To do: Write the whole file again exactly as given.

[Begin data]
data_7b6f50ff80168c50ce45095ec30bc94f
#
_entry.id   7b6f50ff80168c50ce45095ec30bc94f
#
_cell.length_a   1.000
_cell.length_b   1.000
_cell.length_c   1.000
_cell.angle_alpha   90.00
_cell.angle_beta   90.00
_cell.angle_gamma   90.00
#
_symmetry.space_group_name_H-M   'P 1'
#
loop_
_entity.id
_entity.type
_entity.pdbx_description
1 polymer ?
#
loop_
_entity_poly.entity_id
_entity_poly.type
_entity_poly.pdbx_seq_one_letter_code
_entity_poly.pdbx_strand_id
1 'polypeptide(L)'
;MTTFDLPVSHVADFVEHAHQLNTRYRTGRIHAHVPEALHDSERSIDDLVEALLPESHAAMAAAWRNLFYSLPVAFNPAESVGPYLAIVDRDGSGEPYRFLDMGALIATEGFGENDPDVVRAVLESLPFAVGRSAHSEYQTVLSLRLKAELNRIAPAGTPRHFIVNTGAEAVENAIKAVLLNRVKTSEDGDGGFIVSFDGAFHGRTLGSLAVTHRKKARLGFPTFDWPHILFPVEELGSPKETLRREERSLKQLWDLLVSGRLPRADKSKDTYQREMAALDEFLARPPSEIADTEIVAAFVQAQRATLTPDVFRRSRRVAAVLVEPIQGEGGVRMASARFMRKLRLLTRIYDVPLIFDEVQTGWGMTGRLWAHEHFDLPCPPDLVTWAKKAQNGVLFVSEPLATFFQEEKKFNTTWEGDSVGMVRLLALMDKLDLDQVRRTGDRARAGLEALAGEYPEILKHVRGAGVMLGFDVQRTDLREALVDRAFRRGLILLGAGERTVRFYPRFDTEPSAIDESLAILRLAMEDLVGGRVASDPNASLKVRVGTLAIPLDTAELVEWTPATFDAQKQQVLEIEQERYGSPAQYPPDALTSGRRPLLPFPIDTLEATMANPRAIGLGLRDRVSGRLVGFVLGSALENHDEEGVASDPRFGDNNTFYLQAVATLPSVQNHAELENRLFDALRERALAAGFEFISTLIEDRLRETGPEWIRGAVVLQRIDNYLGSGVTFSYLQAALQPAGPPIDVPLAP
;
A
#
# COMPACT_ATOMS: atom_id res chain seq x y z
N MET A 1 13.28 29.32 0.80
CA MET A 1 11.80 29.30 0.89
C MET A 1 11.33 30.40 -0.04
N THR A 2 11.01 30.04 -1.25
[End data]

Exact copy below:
data_7b6f50ff80168c50ce45095ec30bc94f
#
_entry.id   7b6f50ff80168c50ce45095ec30bc94f
#
_cell.length_a   1.000
_cell.length_b   1.000
_cell.length_c   1.000
_cell.angle_alpha   90.00
_cell.angle_beta   90.00
_cell.angle_gamma   90.00
#
_symmetry.space_group_name_H-M   'P 1'
#
loop_
_entity.id
_entity.type
_entity.pdbx_description
1 polymer ?
#
loop_
_entity_poly.entity_id
_entity_poly.type
_entity_poly.pdbx_seq_one_letter_code
_entity_poly.pdbx_strand_id
1 'polypeptide(L)'
;MTTFDLPVSHVADFVEHAHQLNTRYRTGRIHAHVPEALHDSERSIDDLVEALLPESHAAMAAAWRNLFYSLPVAFNPAESVGPYLAIVDRDGSGEPYRFLDMGALIATEGFGENDPDVVRAVLESLPFAVGRSAHSEYQTVLSLRLKAELNRIAPAGTPRHFIVNTGAEAVENAIKAVLLNRVKTSEDGDGGFIVSFDGAFHGRTLGSLAVTHRKKARLGFPTFDWPHILFPVEELGSPKETLRREERSLKQLWDLLVSGRLPRADKSKDTYQREMAALDEFLARPPSEIADTEIVAAFVQAQRATLTPDVFRRSRRVAAVLVEPIQGEGGVRMASARFMRKLRLLTRIYDVPLIFDEVQTGWGMTGRLWAHEHFDLPCPPDLVTWAKKAQNGVLFVSEPLATFFQEEKKFNTTWEGDSVGMVRLLALMDKLDLDQVRRTGDRARAGLEALAGEYPEILKHVRGAGVMLGFDVQRTDLREALVDRAFRRGLILLGAGERTVRFYPRFDTEPSAIDESLAILRLAMEDLVGGRVASDPNASLKVRVGTLAIPLDTAELVEWTPATFDAQKQQVLEIEQERYGSPAQYPPDALTSGRRPLLPFPIDTLEATMANPRAIGLGLRDRVSGRLVGFVLGSALENHDEEGVASDPRFGDNNTFYLQAVATLPSVQNHAELENRLFDALRERALAAGFEFISTLIEDRLRETGPEWIRGAVVLQRIDNYLGSGVTFSYLQAALQPAGPPIDVPLAP
;
A
#
# COMPACT_ATOMS: atom_id res chain seq x y z
N MET A 1 13.28 29.32 0.80
CA MET A 1 11.80 29.30 0.89
C MET A 1 11.33 30.40 -0.04
N THR A 2 11.01 30.04 -1.25